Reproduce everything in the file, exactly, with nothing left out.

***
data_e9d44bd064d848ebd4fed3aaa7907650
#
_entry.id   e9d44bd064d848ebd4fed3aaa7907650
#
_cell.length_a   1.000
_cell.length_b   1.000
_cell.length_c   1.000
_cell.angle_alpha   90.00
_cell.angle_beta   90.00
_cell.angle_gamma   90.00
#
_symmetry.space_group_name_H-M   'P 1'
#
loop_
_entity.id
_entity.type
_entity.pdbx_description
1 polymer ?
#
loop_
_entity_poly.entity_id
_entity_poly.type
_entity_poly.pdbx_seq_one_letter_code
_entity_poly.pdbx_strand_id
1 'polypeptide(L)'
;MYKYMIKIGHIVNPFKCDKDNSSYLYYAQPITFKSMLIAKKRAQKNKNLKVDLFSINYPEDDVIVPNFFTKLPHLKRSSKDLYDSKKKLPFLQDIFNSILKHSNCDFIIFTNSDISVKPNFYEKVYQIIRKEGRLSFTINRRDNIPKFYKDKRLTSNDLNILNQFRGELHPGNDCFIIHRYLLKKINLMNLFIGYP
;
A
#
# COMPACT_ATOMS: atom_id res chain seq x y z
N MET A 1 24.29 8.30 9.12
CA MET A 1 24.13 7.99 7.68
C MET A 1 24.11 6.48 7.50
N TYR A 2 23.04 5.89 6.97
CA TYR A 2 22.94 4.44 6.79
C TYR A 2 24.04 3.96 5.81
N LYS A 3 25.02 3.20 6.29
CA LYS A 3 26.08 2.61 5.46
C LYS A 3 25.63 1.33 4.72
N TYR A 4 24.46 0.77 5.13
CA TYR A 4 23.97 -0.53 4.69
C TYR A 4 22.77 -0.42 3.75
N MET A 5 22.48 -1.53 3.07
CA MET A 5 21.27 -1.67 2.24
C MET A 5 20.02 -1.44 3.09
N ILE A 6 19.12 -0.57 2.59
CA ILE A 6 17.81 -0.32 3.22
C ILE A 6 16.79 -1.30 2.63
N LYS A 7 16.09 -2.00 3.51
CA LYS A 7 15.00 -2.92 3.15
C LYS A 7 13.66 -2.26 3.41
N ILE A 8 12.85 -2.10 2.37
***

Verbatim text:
data_e9d44bd064d848ebd4fed3aaa7907650
#
_entry.id   e9d44bd064d848ebd4fed3aaa7907650
#
_cell.length_a   1.000
_cell.length_b   1.000
_cell.length_c   1.000
_cell.angle_alpha   90.00
_cell.angle_beta   90.00
_cell.angle_gamma   90.00
#
_symmetry.space_group_name_H-M   'P 1'
#
loop_
_entity.id
_entity.type
_entity.pdbx_description
1 polymer ?
#
loop_
_entity_poly.entity_id
_entity_poly.type
_entity_poly.pdbx_seq_one_letter_code
_entity_poly.pdbx_strand_id
1 'polypeptide(L)'
;MYKYMIKIGHIVNPFKCDKDNSSYLYYAQPITFKSMLIAKKRAQKNKNLKVDLFSINYPEDDVIVPNFFTKLPHLKRSSKDLYDSKKKLPFLQDIFNSILKHSNCDFIIFTNSDISVKPNFYEKVYQIIRKEGRLSFTINRRDNIPKFYKDKRLTSNDLNILNQFRGELHPGNDCFIIHRYLLKKINLMNLFIGYP
;
A
#
# COMPACT_ATOMS: atom_id res chain seq x y z
N MET A 1 24.29 8.30 9.12
CA MET A 1 24.13 7.99 7.68
C MET A 1 24.11 6.48 7.50
N TYR A 2 23.04 5.89 6.97
CA TYR A 2 22.94 4.44 6.79
C TYR A 2 24.04 3.96 5.81
N LYS A 3 25.02 3.20 6.29
CA LYS A 3 26.08 2.61 5.46
C LYS A 3 25.63 1.33 4.72
N TYR A 4 24.46 0.77 5.13
CA TYR A 4 23.97 -0.53 4.69
C TYR A 4 22.77 -0.42 3.75
N MET A 5 22.48 -1.53 3.07
CA MET A 5 21.27 -1.67 2.24
C MET A 5 20.02 -1.44 3.09
N ILE A 6 19.12 -0.57 2.59
CA ILE A 6 17.81 -0.32 3.22
C ILE A 6 16.79 -1.30 2.63
N LYS A 7 16.09 -2.00 3.51
CA LYS A 7 15.00 -2.92 3.15
C LYS A 7 13.66 -2.26 3.41
N ILE A 8 12.85 -2.10 2.37